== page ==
There is no wealth but life

There is no wealth but life

‘There is no wealth but life.’ Could there be any more concise and profound challenge to our current economic system and materialistic values? Yet this is a quote from John Ruskin’s ‘Unto This Last’, published in 1862.

Ruskin, brought up a devout Christian, was arguing for ‘people before profits’ 150 years ago, and his words inspired many people, from the first founders of the Labour Party to Mahatma Ghandi. He is one of those rare thinkers whose ideas become ever more relevant with the passing of time.

Although he started out as a brilliantly influential art critic, Ruskin soon turned his mind to social and political economy. As the Industrial Revolution progressed and Britain’s economy boomed, he was considered a maverick when he pointed out the dangers to human beings and the planet. A booming economy is pointless, he said, if it is not improving the wellbeing of the general population. He was even ridiculed for suggesting that industrialisation was affecting Britain’s weather.

Ruskin’s home Brantwood, in Coniston, Cumbria, is open to the public, and promotes his legacy, which its website summarises thus:

"He championed many of the tenets of the welfare state, and inspired the founders of the National Health Service, the formation of Public Libraries, the National Trust and many other cornerstones of civil society …His influence reached abroad in such areas as women’s education, the minimum wage, child labour, and environmental protection and has served both as a restraining influence on unbridled capitalism and a moral conscience for the nations of the world."

The most inspiring passage from ‘Unto this Last’ is perhaps,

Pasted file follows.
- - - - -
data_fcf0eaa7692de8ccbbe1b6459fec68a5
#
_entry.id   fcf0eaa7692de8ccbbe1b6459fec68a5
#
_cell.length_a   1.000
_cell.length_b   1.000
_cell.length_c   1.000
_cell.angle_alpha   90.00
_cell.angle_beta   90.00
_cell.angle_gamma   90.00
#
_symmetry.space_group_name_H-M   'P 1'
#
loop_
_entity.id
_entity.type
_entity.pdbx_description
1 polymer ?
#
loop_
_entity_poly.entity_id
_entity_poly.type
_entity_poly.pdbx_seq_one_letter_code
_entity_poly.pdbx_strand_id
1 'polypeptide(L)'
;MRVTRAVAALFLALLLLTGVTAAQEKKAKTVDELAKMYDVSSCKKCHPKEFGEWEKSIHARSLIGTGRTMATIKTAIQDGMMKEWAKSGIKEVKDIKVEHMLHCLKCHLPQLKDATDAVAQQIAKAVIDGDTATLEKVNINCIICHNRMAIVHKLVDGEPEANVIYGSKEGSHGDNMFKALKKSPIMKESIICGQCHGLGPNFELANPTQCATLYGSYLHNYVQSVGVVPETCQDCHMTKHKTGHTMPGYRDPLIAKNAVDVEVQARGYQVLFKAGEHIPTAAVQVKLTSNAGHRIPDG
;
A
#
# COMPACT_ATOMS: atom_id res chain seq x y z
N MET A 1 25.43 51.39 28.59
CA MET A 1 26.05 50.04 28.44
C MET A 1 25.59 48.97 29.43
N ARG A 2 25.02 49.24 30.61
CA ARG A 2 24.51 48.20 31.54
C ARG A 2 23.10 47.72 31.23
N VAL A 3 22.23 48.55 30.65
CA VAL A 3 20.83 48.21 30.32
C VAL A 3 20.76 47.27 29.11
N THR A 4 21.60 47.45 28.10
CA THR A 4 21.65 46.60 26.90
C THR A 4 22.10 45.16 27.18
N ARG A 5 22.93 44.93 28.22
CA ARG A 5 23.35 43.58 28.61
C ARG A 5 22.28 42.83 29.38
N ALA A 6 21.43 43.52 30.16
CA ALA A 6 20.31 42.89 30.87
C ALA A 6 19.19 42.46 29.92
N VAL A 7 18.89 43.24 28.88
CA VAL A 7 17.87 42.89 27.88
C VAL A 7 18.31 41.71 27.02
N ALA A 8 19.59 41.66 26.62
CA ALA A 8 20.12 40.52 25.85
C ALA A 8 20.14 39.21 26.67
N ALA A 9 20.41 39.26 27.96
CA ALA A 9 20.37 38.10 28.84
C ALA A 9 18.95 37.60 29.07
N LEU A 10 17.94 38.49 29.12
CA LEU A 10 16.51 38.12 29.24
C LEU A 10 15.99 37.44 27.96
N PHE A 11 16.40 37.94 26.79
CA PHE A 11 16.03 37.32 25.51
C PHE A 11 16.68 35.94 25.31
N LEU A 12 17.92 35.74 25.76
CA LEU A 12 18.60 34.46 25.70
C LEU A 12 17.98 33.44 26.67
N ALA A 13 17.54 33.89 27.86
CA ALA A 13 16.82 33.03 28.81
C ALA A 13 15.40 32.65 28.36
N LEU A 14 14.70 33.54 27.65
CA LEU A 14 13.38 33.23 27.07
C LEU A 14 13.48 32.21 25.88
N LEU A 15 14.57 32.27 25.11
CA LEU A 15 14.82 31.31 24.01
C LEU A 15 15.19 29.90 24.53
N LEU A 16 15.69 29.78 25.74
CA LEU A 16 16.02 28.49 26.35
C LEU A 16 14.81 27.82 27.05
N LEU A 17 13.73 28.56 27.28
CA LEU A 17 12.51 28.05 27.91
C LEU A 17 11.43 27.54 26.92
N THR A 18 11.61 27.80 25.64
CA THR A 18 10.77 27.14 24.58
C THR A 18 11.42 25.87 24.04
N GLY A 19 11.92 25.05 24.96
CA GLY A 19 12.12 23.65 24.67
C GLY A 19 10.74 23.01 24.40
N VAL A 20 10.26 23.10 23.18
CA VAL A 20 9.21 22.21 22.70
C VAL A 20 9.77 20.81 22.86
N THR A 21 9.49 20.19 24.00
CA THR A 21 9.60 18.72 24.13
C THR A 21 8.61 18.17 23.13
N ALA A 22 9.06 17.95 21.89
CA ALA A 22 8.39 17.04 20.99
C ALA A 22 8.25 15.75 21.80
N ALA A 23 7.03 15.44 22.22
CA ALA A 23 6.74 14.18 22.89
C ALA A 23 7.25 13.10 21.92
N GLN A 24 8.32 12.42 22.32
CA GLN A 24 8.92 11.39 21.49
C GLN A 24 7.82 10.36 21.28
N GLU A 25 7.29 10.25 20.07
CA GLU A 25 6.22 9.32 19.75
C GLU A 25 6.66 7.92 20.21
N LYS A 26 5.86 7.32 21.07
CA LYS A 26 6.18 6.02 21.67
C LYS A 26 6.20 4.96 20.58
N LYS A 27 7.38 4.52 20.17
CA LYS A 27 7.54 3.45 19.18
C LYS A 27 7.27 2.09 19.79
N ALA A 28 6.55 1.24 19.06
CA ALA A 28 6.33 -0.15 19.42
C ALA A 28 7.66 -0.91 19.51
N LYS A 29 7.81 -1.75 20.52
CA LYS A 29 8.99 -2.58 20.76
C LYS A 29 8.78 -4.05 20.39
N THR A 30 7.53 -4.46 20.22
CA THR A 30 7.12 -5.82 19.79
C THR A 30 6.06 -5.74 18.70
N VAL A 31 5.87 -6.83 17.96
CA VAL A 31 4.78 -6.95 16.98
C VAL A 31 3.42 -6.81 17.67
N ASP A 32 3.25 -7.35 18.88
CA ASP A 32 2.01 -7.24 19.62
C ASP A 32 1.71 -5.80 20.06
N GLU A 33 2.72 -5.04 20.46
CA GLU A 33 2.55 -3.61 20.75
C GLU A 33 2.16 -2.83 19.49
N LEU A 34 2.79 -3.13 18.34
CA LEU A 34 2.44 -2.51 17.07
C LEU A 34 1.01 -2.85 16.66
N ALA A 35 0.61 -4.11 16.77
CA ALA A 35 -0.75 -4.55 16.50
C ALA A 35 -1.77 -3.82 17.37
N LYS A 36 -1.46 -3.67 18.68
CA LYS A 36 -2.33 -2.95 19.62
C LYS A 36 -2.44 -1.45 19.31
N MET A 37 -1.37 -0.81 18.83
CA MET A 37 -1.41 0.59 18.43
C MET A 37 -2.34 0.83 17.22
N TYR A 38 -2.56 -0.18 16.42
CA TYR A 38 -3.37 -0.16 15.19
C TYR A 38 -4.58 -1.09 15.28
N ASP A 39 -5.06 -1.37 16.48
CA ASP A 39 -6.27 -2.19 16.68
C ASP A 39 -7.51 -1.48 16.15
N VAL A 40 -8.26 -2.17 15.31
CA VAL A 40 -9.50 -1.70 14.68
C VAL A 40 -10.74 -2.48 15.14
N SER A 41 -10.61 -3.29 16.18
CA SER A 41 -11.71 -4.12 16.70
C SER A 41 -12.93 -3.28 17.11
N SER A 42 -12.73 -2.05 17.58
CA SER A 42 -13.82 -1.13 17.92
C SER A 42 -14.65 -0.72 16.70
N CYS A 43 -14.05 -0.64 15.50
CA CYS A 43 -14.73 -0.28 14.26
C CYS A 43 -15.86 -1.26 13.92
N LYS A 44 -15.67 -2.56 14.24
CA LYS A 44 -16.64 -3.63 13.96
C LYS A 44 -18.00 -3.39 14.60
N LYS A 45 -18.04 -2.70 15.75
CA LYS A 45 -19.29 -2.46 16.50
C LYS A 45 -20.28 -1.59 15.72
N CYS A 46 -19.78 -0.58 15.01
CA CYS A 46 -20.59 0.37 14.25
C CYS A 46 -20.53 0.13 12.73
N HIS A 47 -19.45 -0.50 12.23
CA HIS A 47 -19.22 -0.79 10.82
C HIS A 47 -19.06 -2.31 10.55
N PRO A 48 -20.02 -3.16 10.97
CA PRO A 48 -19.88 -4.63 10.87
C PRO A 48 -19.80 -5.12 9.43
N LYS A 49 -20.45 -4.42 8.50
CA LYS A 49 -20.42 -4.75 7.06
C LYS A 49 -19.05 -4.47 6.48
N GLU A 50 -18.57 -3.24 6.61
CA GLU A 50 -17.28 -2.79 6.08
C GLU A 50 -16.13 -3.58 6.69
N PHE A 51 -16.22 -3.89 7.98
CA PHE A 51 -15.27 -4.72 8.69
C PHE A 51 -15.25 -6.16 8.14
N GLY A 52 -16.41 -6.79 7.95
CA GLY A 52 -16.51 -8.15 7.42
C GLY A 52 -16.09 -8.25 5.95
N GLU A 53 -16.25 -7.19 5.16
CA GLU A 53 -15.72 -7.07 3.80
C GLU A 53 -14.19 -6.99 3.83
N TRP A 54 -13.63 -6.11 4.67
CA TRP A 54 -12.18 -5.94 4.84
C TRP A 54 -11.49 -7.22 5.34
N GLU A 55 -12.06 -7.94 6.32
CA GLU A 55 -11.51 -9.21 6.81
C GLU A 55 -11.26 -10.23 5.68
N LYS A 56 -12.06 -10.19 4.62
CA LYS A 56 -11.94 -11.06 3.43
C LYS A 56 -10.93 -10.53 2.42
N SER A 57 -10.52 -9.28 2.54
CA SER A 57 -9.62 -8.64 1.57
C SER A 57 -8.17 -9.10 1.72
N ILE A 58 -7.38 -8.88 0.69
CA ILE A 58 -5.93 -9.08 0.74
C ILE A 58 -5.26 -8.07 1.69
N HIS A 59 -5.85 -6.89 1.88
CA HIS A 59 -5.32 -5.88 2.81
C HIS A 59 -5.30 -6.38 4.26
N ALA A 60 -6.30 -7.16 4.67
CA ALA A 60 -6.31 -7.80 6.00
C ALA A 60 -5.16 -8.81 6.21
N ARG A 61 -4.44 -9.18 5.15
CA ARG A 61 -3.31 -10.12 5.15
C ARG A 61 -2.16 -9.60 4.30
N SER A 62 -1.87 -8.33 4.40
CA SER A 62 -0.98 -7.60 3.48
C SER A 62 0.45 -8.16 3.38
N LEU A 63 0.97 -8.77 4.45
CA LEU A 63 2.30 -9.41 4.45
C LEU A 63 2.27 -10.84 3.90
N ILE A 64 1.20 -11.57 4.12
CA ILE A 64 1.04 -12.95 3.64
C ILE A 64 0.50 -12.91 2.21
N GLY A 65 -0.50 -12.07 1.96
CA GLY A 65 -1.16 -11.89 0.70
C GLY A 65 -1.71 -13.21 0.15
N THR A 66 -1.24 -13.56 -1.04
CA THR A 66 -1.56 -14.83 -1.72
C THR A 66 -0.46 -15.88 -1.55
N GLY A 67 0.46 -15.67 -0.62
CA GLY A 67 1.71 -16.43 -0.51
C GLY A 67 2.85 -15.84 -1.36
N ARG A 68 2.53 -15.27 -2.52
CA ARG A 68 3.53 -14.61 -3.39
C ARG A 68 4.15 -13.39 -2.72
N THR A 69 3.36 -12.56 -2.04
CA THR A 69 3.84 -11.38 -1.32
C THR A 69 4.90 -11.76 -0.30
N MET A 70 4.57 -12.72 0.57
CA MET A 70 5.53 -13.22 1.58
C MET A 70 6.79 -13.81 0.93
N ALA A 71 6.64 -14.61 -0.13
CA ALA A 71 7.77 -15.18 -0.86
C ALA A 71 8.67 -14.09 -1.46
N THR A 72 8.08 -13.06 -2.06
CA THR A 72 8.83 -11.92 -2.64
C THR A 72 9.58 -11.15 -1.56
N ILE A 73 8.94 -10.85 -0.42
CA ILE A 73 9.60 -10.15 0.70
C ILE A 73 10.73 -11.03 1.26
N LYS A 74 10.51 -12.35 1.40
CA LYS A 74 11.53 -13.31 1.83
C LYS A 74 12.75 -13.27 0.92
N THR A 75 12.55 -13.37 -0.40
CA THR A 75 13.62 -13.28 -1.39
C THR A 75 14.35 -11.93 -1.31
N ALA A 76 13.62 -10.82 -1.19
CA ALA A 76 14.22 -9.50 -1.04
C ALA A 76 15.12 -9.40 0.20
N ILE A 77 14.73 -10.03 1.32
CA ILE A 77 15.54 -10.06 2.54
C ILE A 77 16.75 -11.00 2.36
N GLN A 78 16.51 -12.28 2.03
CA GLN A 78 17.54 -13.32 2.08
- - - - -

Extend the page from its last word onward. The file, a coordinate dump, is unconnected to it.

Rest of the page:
"THERE IS NO WEALTH BUT LIFE. Life, including all its powers of love, of joy, and of admiration. That country is the richest which nourishes the greatest number of noble and happy human beings; that man is richest who, having perfected the functions of his own life to the utmost, has also the widest helpful influence, both personal, and by the means of his possessions, over the lives of others.’

It really is a book that has much to teach us today. But it’s not the easiest of reads, and being realistic, it’s unlikely that large numbers of people will rush out and buy a copy. There is, however, a brilliantly accessible and affordable introduction to Ruskin’s thinking available, in the form of an entertaining comic book, price £1.

‘How to be Rich’ drawn by Hunt Emerson and written by Kevin Jackson is a 24 page exploration of Ruskin’s ideas through the story of Darren Bloke, an ordinary man who wins the lottery but then finds his life falling apart. As he drowns his sorrows and descends into a drunken stupor, the spirit of John Ruskin appears to him and talks about the constructive, positive use of money, which can be called wealth, and the destructive, negative effects of money being used wrongly, which Ruskin calls ‘illth’.

In another challenge to today’s economic orthodoxies, he is adamant that the rich can only become richer at the expense of the poor, declaring, "What I mean is you can no more have riches without poverty than you can have north without south."

As our banks fall ever deeper into scandal, the super rich get richer, the welfare state disintegrates, and the planet is pillaged, we would have to agree that more and more of the world’s wealth has gone toxic, and turned into illth.

This little comic book, really a true gem, is available from Brantwood, price £1 (telephone 015394 41396 or email enquiries@brantwood.org.uk to order, it’s not on their website but it is in stock), or can be viewed for free at Cumbria and Lancashire Education Online as part of their Key Stage 3 Citizenship resources.

John Ruskin was born almost 200 years ago, but he is truly a man for our time.

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© Bernadette Meaden has written about religious, political and social issues for some years, and is strongly influenced by Christian Socialism, liberation theology and the Catholic Worker movement. She is a regular contributor to Ekklesia.

Keywords: john ruskin
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